Part of the miscalculation in the album is Connick’s singing style. There remain two schools of crooning, the Frank Sinatra school and the Bing Crosby school. Sinatra, at least once he matured as an adult artist, was legendary as an emotional interpreter of songs, the guy who could climb into the lyrics and make you feel them. When you listened to the older Sinatra, you felt the miles in his voice. That wasn’t all his appeal – he also had that swaggering cool and of course the great voice – but the ability to mine the words of a song was the distinctive feature of his style of singing, and one reason why he remained popular even with the rock generation.
Bing Crosby represented the apex of the opposite style, the smooth crooner who focused on making beautiful music to listen to. You could get an emotional wallop from a Bing song as well, if it hit you right – his Christmas songs do that, the warmth of Crosby’s voice being all the song needs – but the focus was on the smooth sound.
Whatever doubt there may have been in his youth about whether Connick would ever develop into a Sinatra-style interpreter of songs, it’s clear by now that he’s remaining firmly in the Crosby camp. There’s no heartache or heartbreak in Your Songs, no sense of emotional vulnerability – Connick still sounds like a guy singing to impress on a first date, not a man baring his soul. On the Big Band and funk-rock albums, that didn’t matter much; the invigorating swing and the infectious groove were all he needed to set his sound apart and make great music. But singing ballads, Connick exposes his limitations.
An album of this sort is doubly frustrating because it’s so unnecessary – anybody can sing these songs, or we could just listen to the originals. By contrast, Connick, Setzer and Canadian singer Michael Buble are about the only male vocalists in the business with the chops to do justice to new Big Band albums and the major-label platform to get them heard. Maybe he’s just running out of ideas, but we can only hope that Connick does more with his talent on his next record.
Setzer’s Songs from Lonely Avenue goes in the opposite direction. The 50-year-old Setzer, of course, started as a throwback 50s rockabilly artist in the early 80s with the Stray Cats, and reinvented himself in the mid-90s through a novel fusing of that sound with Big Band/swing music on albums like 1998’s The Dirty Boogie and 2000’s Vavoom! Setzer, too, has been away from making new music in his signature sound for a while – the past decade has been largely consumed with making Christmas records as well as 2007’s Wolfgang’s Big Night Out, a mostly instrumental record reworking classical tunes – but Songs from Lonely Avenue is a return to his wheelhouse, and the first album in which he wrote all original songs.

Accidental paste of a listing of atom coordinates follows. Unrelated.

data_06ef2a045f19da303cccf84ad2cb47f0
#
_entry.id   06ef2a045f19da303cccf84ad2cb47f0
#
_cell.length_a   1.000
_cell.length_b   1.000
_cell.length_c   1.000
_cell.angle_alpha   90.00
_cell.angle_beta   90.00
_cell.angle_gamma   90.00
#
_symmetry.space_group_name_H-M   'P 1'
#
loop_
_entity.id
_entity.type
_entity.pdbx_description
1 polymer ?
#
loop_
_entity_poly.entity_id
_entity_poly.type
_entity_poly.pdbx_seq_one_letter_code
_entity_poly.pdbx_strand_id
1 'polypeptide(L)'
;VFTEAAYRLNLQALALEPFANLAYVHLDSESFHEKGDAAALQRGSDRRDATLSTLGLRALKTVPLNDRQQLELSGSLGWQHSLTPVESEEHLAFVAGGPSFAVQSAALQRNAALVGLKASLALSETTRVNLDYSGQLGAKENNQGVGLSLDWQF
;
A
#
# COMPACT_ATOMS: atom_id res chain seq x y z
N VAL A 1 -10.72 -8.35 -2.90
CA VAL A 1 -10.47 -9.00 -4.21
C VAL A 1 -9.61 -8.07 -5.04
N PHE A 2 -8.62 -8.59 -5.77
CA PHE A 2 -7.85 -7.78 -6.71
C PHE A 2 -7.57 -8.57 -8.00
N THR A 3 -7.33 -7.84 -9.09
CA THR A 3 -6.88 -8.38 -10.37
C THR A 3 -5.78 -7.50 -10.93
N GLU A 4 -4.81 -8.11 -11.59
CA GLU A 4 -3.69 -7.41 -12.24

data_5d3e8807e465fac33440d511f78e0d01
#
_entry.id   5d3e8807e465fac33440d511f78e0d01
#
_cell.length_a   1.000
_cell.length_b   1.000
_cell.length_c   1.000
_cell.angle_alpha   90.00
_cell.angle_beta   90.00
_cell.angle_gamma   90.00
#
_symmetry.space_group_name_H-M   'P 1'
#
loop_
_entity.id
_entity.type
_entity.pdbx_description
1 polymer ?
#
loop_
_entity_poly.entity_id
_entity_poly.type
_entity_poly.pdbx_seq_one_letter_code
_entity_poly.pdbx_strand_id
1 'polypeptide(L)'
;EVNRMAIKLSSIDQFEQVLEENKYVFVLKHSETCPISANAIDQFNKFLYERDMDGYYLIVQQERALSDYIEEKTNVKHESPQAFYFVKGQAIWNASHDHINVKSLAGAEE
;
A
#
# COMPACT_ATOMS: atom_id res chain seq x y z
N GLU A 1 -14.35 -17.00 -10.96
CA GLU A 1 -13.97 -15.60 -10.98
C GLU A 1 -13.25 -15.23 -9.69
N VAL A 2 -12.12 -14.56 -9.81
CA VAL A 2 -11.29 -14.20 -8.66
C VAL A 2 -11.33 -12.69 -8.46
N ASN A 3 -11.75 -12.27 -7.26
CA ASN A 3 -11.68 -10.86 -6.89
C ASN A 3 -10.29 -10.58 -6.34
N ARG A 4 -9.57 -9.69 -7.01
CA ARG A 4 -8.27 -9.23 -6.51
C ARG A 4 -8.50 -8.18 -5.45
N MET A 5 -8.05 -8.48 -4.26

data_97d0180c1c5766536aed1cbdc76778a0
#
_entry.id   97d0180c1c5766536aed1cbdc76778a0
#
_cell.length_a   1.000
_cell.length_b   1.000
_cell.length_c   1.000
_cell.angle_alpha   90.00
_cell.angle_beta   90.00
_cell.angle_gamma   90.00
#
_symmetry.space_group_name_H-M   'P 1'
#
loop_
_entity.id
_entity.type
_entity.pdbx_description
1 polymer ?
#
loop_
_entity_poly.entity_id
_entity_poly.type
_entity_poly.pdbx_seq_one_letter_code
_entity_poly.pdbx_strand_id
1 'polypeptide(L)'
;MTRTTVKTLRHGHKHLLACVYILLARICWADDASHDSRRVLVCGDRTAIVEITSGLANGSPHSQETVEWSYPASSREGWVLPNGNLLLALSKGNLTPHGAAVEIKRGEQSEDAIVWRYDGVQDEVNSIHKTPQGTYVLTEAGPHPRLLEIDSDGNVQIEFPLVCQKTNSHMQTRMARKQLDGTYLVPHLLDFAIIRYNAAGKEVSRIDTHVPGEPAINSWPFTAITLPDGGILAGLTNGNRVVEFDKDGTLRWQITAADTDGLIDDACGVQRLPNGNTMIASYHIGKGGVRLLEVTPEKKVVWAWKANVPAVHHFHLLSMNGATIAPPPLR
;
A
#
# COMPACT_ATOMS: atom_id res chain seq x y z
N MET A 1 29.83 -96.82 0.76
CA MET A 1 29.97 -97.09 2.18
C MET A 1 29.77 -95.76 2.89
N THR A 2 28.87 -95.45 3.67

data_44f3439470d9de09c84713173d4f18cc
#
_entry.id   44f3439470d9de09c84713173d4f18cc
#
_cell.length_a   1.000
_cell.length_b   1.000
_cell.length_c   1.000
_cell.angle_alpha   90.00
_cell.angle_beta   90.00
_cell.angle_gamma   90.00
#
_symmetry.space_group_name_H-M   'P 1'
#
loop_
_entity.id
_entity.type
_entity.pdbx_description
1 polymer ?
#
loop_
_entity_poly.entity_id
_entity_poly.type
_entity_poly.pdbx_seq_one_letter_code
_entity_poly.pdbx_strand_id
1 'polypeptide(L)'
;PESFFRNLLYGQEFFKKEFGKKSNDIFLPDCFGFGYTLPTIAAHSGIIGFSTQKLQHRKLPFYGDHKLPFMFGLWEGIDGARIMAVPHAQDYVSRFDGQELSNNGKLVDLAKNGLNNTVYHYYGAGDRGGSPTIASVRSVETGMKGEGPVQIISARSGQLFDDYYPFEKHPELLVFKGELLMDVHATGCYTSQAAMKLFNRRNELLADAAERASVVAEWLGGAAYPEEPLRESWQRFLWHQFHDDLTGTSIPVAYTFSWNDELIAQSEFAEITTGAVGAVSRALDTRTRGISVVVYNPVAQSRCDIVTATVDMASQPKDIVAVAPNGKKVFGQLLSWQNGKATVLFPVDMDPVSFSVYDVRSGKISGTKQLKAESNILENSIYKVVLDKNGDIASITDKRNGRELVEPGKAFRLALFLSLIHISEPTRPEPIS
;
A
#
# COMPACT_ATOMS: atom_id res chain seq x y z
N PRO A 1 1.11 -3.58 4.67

The focus on original music means that Songs from Lonely Avenue faces the opposite challenge from Your Songs’ excessive familiarity; it has none of the instantly recognizable classics that powered earlier Setzer albums, songs like Jump Jive an’ Wail or Mack the Knife. But in their place, it has a consistent film-noir-ish mood and fresh quality music all the way through. The only questionable decision is putting two instrumentals – Mr. Jazzer Goes Surfin and Mr. Surfer Goes Jazzin – back-to-back in the middle of the album rather than separating them as thematic bookends. Probably the best song on the album is the slightly bluesy, hard-luck saga Dimes in The Jar, and while Setzer’s not really any more of a bluesy vocalist than Connick is, he brings his best Tin Pan Alley sound to the track. And unlike Your Songs, which gives Connick only minimal opportunity to match his dazzling piano to his vocals, Songs from Lonely Avenue gives us plenty of Setzer’s signature guitar work.
Harry Connick Jr. could learn a few lessons from Brian Setzer – like not making records that don’t mean a thing ’cause they ain’t got that swing.

4 thoughts on “Harry Connick, Brian Setzer and the State of Swing”

  1. Like Connick, have several CD’s. Buble’, too. But, I gotta say, Sinatra & Dean Martin RULE. They’re timeless and peerless.

  2. I totally agree with you. Connick is big but has talent to record a disc as wonderful as it has done in the past and not this thing loose.
    Brian Setzer is God, and the two instrumentals from his latest album are incredible as well.

  3. I haven’t given a lot of thought to Harry Connick’s career, really. But it does seem to have become a bit directionless.

  4. Nice post. I agree with Jerry – hadn’t really though about this topic, but you’re spot on. I saw Setzer at the Ryman Auditorium last December – one of the most entertaining shows I’ve ever seen! His playing style is so infectious I wanted to buy a Gretsch after the show – and I don’t even know how to play a guitar.
    I hope Connick “finds himself” before his next album – a talent like his is rare indeed and it’s a shame to see it wasted.